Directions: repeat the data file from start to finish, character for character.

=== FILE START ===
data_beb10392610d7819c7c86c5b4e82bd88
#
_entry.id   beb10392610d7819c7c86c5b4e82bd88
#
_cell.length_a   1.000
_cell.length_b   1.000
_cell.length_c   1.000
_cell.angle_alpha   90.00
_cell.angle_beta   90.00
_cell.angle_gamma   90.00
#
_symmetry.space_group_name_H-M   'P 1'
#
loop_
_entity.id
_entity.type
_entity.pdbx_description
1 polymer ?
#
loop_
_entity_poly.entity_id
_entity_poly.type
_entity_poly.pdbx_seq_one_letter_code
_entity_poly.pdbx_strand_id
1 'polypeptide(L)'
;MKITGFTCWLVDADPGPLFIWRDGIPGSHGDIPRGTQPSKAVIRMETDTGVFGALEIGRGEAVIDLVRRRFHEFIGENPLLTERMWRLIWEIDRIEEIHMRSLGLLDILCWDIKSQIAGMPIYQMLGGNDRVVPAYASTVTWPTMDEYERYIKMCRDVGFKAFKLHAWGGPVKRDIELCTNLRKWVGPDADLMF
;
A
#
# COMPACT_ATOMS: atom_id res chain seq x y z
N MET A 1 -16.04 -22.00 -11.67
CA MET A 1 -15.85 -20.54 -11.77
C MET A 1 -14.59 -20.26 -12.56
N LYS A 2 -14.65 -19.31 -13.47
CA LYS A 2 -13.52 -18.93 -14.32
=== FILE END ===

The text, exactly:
data_beb10392610d7819c7c86c5b4e82bd88
#
_entry.id   beb10392610d7819c7c86c5b4e82bd88
#
_cell.length_a   1.000
_cell.length_b   1.000
_cell.length_c   1.000
_cell.angle_alpha   90.00
_cell.angle_beta   90.00
_cell.angle_gamma   90.00
#
_symmetry.space_group_name_H-M   'P 1'
#
loop_
_entity.id
_entity.type
_entity.pdbx_description
1 polymer ?
#
loop_
_entity_poly.entity_id
_entity_poly.type
_entity_poly.pdbx_seq_one_letter_code
_entity_poly.pdbx_strand_id
1 'polypeptide(L)'
;MKITGFTCWLVDADPGPLFIWRDGIPGSHGDIPRGTQPSKAVIRMETDTGVFGALEIGRGEAVIDLVRRRFHEFIGENPLLTERMWRLIWEIDRIEEIHMRSLGLLDILCWDIKSQIAGMPIYQMLGGNDRVVPAYASTVTWPTMDEYERYIKMCRDVGFKAFKLHAWGGPVKRDIELCTNLRKWVGPDADLMF
;
A
#
# COMPACT_ATOMS: atom_id res chain seq x y z
N MET A 1 -16.04 -22.00 -11.67
CA MET A 1 -15.85 -20.54 -11.77
C MET A 1 -14.59 -20.26 -12.56
N LYS A 2 -14.65 -19.31 -13.47
CA LYS A 2 -13.52 -18.93 -14.32